We’ve all been in the situation where you just blew your nose, and now you’re standing in the bathroom contemplating whether you actually can flush tissues down the toilet. Well, the answer might surprise you.
You should not flush used or unused tissues down the toilet under any circumstances. They can cause some serious plumbing issues in your pipes, causing you a whole lot of trouble that could easily have been avoided.
So, if you can’t flush your used tissue down the toilet, how do you dispose of it? Well, that’s why we’re here. We did all the research for you and compiled this article to detail the risk of flushing a tissue and what you can do instead.
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Here’s a Quick Pro Tip!
Flushing your tissue down the toilet could cause a blockage in your plumbing system. These are always a hassle to clear, and sometimes you even need to call a plumber. Before you dial the number, though, you can try to clear the blockage yourself.
Products you could use if you have a blockage in your toilet:
1. Plunger – The age-old trusty toilet companion.
2. Drain Snake – A newer but simple alternative to a plunger
3. Drain Clog Dissolver – A potentially non-damaging alternative.
If you’re in a pinch, you might think flushing your Kleenex or used tissues in the toilet is a good idea because tissues and toilet paper are more or less the same things, right?
When you flush toilet paper, it almost immediately starts to break down, and by the time the water enters the sewage system, it’s completely dissolved. In contrast, tissues won’t break down as quickly and sometimes get stuck in your pipes.
Let’s look at possible plumbing problems you could face if you flush your facial tissues.
Possible Plumbing Problems
Since tissues don’t break down the same way as toilet paper, it’s easy to imagine how much damage a few tissues can do.
Our pipes in our homes are not extremely big, so when you flush a few tissues thinking nothing of it, you could probably create a blockage.
Signs of a blockage in your plumbing include:
- The water drains extremely slowly after flushing
- The water level in your toilet bowl rises
- Unpleasant smells
- A strange gurgling sound coming from your toilet
If you notice any of these signs, it’s safe to assume that your toilet is clogged – time for the trusty plunger!
Press the plunger to the bottom of the bowl and press down a few times to create pressure. Release the plunger and check if the water starts to drain faster. If it doesn’t, repeat the process.
If you can’t seem to get the clog dissolved, you need to contact a plumber. The clog might be further down the pipes where a plunger won’t help much. A plumber would have the right tools to diagnose a clog and dissolve it for you.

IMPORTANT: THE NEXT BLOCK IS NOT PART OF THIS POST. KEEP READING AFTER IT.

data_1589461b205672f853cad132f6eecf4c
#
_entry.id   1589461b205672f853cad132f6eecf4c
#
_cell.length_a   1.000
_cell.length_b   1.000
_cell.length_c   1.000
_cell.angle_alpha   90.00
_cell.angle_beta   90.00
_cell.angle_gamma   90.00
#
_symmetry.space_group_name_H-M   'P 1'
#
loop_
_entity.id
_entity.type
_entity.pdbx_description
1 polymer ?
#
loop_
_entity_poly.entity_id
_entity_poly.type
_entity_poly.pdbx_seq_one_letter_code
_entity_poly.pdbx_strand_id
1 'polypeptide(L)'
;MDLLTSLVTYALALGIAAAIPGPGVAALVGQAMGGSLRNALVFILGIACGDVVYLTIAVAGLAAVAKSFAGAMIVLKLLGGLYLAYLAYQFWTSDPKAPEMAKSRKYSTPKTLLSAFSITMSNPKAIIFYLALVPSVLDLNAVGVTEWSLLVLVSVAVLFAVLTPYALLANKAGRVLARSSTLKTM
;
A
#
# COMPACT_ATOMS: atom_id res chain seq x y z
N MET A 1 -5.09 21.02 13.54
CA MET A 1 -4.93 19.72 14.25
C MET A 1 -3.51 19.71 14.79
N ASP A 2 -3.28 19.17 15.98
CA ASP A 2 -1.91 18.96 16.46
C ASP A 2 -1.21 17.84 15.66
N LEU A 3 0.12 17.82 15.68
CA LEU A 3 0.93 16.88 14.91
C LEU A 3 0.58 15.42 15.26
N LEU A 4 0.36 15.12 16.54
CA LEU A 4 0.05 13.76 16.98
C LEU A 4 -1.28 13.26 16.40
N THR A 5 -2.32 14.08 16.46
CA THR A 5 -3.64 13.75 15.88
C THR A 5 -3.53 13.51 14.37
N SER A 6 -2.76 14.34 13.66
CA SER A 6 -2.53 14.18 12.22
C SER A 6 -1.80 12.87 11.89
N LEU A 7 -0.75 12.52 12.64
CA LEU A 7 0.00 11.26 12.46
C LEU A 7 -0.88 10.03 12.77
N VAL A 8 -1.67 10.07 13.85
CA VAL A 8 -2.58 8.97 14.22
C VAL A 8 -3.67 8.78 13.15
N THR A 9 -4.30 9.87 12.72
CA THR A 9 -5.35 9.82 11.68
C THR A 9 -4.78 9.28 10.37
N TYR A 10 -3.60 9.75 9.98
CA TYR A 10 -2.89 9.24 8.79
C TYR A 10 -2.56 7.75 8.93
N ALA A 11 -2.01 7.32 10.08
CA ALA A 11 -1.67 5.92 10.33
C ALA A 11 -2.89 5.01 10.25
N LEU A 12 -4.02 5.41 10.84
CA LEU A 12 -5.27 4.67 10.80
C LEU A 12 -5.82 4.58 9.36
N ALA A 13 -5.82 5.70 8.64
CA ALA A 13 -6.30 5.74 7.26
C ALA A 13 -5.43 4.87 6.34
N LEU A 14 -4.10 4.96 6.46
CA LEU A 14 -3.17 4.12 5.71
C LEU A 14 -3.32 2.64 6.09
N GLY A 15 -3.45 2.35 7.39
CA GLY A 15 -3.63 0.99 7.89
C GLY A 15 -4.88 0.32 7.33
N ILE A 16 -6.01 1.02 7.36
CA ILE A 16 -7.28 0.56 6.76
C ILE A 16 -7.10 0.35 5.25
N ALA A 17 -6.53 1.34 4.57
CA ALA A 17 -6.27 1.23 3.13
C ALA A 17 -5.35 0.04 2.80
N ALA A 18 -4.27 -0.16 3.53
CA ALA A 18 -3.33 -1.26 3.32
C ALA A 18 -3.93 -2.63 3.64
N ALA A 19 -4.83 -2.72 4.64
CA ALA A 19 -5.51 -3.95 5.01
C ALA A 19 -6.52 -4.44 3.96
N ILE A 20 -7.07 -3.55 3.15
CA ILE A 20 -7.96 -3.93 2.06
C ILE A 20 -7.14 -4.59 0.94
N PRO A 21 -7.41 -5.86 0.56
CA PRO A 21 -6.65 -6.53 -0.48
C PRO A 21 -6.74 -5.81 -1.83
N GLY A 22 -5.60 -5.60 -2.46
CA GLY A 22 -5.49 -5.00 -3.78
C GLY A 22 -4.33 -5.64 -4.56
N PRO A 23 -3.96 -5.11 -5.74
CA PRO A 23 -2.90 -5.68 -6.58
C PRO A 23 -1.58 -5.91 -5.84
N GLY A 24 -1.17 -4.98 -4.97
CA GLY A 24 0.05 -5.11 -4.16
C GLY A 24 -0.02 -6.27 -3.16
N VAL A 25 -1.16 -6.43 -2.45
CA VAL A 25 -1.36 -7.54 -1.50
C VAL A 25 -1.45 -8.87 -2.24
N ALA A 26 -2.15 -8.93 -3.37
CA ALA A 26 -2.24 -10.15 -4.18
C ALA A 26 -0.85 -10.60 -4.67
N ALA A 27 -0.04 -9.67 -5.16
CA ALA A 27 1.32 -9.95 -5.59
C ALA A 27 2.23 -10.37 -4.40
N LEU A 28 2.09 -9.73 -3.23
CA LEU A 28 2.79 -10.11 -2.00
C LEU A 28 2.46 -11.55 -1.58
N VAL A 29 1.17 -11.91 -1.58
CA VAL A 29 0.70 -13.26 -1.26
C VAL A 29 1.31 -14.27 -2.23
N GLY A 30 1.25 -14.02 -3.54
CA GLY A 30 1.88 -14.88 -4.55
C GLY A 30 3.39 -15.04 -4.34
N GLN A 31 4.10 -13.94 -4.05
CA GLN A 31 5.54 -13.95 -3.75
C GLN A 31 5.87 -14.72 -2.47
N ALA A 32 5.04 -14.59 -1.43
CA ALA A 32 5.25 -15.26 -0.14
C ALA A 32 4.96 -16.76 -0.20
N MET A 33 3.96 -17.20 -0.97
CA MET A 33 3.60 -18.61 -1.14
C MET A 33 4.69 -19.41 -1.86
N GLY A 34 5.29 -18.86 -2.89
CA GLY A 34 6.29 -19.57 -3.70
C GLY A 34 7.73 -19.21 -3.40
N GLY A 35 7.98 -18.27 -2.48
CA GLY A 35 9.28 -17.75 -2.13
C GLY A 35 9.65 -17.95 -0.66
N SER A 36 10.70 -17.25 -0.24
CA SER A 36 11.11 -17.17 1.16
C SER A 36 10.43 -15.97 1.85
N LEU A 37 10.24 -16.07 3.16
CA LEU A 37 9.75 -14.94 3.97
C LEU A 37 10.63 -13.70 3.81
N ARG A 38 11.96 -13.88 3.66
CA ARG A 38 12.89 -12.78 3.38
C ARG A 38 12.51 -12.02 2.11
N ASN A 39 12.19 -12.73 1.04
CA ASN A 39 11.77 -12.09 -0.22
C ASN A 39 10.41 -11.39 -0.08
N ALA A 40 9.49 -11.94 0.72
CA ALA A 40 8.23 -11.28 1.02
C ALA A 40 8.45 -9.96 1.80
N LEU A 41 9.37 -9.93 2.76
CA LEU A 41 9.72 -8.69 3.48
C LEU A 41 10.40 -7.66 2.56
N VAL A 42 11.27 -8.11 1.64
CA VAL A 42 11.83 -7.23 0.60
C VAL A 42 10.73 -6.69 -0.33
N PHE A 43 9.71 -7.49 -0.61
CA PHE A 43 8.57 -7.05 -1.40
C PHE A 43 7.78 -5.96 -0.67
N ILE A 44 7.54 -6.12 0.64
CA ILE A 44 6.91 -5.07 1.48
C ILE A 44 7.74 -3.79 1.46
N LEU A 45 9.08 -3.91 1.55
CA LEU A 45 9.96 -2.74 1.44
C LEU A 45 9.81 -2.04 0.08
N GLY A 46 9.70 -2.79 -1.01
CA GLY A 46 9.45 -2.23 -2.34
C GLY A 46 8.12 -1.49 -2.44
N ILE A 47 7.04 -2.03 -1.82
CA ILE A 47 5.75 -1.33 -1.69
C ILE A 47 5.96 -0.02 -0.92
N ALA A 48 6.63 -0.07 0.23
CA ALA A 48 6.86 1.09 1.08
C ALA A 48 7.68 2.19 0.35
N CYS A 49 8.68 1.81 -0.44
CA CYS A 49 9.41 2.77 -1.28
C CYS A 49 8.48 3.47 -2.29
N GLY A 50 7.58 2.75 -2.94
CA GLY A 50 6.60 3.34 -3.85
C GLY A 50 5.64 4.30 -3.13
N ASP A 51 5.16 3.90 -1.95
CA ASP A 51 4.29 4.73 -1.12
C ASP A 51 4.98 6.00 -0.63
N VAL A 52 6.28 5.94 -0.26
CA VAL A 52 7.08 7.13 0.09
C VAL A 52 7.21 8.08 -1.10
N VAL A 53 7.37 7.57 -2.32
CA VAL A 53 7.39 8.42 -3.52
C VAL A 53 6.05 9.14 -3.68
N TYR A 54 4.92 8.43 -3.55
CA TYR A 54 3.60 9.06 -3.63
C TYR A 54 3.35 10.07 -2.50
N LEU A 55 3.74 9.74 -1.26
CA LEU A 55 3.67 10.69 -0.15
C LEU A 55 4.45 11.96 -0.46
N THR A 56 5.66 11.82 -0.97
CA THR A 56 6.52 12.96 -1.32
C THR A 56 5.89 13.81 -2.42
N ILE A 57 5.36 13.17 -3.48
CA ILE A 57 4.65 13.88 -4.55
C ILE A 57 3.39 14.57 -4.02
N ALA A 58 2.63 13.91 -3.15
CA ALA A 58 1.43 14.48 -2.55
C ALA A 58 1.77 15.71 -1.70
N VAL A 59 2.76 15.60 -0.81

So, to prevent all this effort, it’s best to throw your tissues away and leave the toilet paper in the toilet bowl. You should also take careful note of the plumbing system wherever you are.
Don’t flush anything (feminine hygiene items included) besides toilet paper down a toilet with a septic tank, as it can also get clogged and become a real mess to clean up – gross.
What About Paper Towels
Similarly to tissues, you should never flush paper towels down the toilet. Paper towels are designed to be quite absorbent since we use them in the kitchen to clean up spills or messes.
When you try to flush a paper towel, it will start to absorb the water in your pipe and expand until it’s blocking the whole pipe.
Paper towels should only be used in the kitchen and disposed of by throwing them in the trash can.
You might also enjoy our post on Whether You Can Eat Toilet Paper
Tissues Vs. Toilet Paper
As we mentioned, toilet paper and tissues are both manufactured by the same process. However, there is a key difference.
The amount of sodium sulfate added in the process influences the strength and softness of the paper.
Tissues are engineered to be soft and delicate on our noses to make them as comfortable as possible to use. Have you ever had to use toilet paper to blow your nose during a cold and ended up looking like Rudolf, the red-nose reindeer? Yeah, me too.
This is because toilet paper is not designed to have that same soft texture. On the other hand, toilet paper is designed to dissolve quickly and effectively in the water.
All in all, toilet paper and tissues have their own designated uses, and although they are similar in appearance, they are not the same product and should not be used interchangeably.
Accidentally Flushed Tissues
So, you know that flushing tissues are a no-go, but you accidentally threw one in the toilet without thinking (it happens to the best of us). So, now what?
To dissolve a tissue in a toilet bowl, boil water on the stove and pour it into your bowl. This should dissolve the tissues a lot easier.
Used tissues are great for your compost heap since they are made of paper (which composts well) and are also rich in carbon.
You can expect tissues to decompose within two weeks, depending on various environmental factors.
As we’ve discussed, you should never dispose of your used tissues in the toilet. It can cause all kinds of plumbing problems.
If you have a compost heap or compost box in your yard, you can throw used tissues onto the heap – just be sure to secure it so that a wind gust doesn’t blow it away.
We definitely recommend recycling tissues or starting a compost heap in your garden since it really helps the environment.
However, if you don’t have a compost heap or box, you can simply throw used tissues into your trash/waste.
You might also enjoy our post on Why Toilet Paper Smells Bad
Tissues and toilet paper have many similarities, including their manufacturing and main ingredient. However, their disposal methods are not similar.
You should not flush your tissue down the toilet unless you really want to test out your new plunger.